In China, you have to buy your own ticket, with your own ID, be it ID card or passport, so nobody can sell their ticket on to anyone else. When you enter the station, after an ID check, there is a security check and a metal detector…usually people pile mountains of bags on the conveyor belt, and a sleeping officer will be ‘checking’ the screen for weapons, but on the whole it feels slightly more secure than any UK train station where anyone can walk in and anonymously buy a ticket.
Only after these checks, are you in the train station. Therefore, everyone inside the station has a ticket to travel that day. Whereas in the UK, anyone can buy a ticket, at the machine or at the counter, and anyone is allowed inside the train station, where there are restaurants, shops and ATMs. Now, with ticket barriers operating at major UK train stations (including Coventry now, no skipping the fare!), you have to scan your ticket to be allowed on the platform.
This happens in China too, but in China, there are never platform alterations, and you’re only allowed onto your platform when your train is coming. If you’re waiting for the 11.05 to Hangzhou from platform 2, you can’t go and wait on the platform at 10.40 when they open the gates for the 10.45 train to Beijing. You wait in the large waiting room, rather than on the platform.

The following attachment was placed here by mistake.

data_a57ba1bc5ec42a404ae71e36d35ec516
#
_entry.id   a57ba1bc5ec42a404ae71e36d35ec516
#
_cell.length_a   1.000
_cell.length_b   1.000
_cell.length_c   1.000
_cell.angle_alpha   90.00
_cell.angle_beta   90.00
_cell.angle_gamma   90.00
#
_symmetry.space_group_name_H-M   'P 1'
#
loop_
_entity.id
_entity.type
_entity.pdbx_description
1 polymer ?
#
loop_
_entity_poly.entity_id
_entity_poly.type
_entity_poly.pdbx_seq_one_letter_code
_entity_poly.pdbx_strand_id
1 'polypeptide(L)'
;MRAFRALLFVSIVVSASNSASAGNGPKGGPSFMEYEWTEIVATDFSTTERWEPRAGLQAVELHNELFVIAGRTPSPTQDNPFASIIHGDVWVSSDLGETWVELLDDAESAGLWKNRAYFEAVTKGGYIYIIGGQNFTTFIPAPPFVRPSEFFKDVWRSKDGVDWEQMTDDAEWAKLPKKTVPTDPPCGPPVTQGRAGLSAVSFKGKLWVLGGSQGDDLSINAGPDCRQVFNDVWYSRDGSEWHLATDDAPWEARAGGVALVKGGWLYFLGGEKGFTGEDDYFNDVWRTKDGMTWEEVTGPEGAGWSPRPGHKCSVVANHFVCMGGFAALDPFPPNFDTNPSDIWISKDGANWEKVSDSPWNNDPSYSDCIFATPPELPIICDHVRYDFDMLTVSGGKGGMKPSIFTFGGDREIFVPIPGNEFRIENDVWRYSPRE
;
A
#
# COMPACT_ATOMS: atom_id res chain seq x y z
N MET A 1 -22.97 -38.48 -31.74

Also in China, everyone has a seat number and carriage number, there are some standing seats available, but not many and even if you have a standing seat, you will be told which carriage to stand in. On the platform, 5 minutes before the train arrives, everyone stands in a very neat line according to the marks on the floor which say the carriage number. When the train arrives, people first get off the train, then people get on the train in a very orderly fashion.